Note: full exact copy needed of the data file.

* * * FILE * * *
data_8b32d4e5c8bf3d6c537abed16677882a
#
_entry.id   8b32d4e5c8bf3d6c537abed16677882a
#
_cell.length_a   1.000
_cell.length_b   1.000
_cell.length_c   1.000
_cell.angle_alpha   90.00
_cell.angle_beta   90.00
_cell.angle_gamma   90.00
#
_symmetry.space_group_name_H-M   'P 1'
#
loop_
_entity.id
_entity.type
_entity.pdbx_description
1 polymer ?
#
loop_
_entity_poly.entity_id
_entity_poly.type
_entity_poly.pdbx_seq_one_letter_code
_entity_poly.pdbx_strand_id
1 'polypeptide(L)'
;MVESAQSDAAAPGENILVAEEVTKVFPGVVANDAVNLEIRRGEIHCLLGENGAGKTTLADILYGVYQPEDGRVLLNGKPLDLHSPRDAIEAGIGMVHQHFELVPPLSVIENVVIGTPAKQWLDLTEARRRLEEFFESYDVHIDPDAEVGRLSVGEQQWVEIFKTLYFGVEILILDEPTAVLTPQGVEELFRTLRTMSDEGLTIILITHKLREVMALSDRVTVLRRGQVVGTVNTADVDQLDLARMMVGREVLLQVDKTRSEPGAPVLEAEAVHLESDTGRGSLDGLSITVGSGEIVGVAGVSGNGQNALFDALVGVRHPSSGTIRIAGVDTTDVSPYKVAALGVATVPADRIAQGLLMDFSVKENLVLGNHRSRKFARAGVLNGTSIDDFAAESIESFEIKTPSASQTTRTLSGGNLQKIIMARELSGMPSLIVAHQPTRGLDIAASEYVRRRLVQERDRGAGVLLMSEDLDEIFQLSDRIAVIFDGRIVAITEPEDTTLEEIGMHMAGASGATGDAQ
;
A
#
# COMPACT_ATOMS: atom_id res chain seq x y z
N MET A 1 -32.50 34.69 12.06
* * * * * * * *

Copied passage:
data_8b32d4e5c8bf3d6c537abed16677882a
#
_entry.id   8b32d4e5c8bf3d6c537abed16677882a
#
_cell.length_a   1.000
_cell.length_b   1.000
_cell.length_c   1.000
_cell.angle_alpha   90.00
_cell.angle_beta   90.00
_cell.angle_gamma   90.00
#
_symmetry.space_group_name_H-M   'P 1'
#
loop_
_entity.id
_entity.type
_entity.pdbx_description
1 polymer ?
#
loop_
_entity_poly.entity_id
_entity_poly.type
_entity_poly.pdbx_seq_one_letter_code
_entity_poly.pdbx_strand_id
1 'polypeptide(L)'
;MVESAQSDAAAPGENILVAEEVTKVFPGVVANDAVNLEIRRGEIHCLLGENGAGKTTLADILYGVYQPEDGRVLLNGKPLDLHSPRDAIEAGIGMVHQHFELVPPLSVIENVVIGTPAKQWLDLTEARRRLEEFFESYDVHIDPDAEVGRLSVGEQQWVEIFKTLYFGVEILILDEPTAVLTPQGVEELFRTLRTMSDEGLTIILITHKLREVMALSDRVTVLRRGQVVGTVNTADVDQLDLARMMVGREVLLQVDKTRSEPGAPVLEAEAVHLESDTGRGSLDGLSITVGSGEIVGVAGVSGNGQNALFDALVGVRHPSSGTIRIAGVDTTDVSPYKVAALGVATVPADRIAQGLLMDFSVKENLVLGNHRSRKFARAGVLNGTSIDDFAAESIESFEIKTPSASQTTRTLSGGNLQKIIMARELSGMPSLIVAHQPTRGLDIAASEYVRRRLVQERDRGAGVLLMSEDLDEIFQLSDRIAVIFDGRIVAITEPEDTTLEEIGMHMAGASGATGDAQ
;
A
#
# COMPACT_ATOMS: atom_id res chain seq x y z
N MET A 1 -32.50 34.69 12.06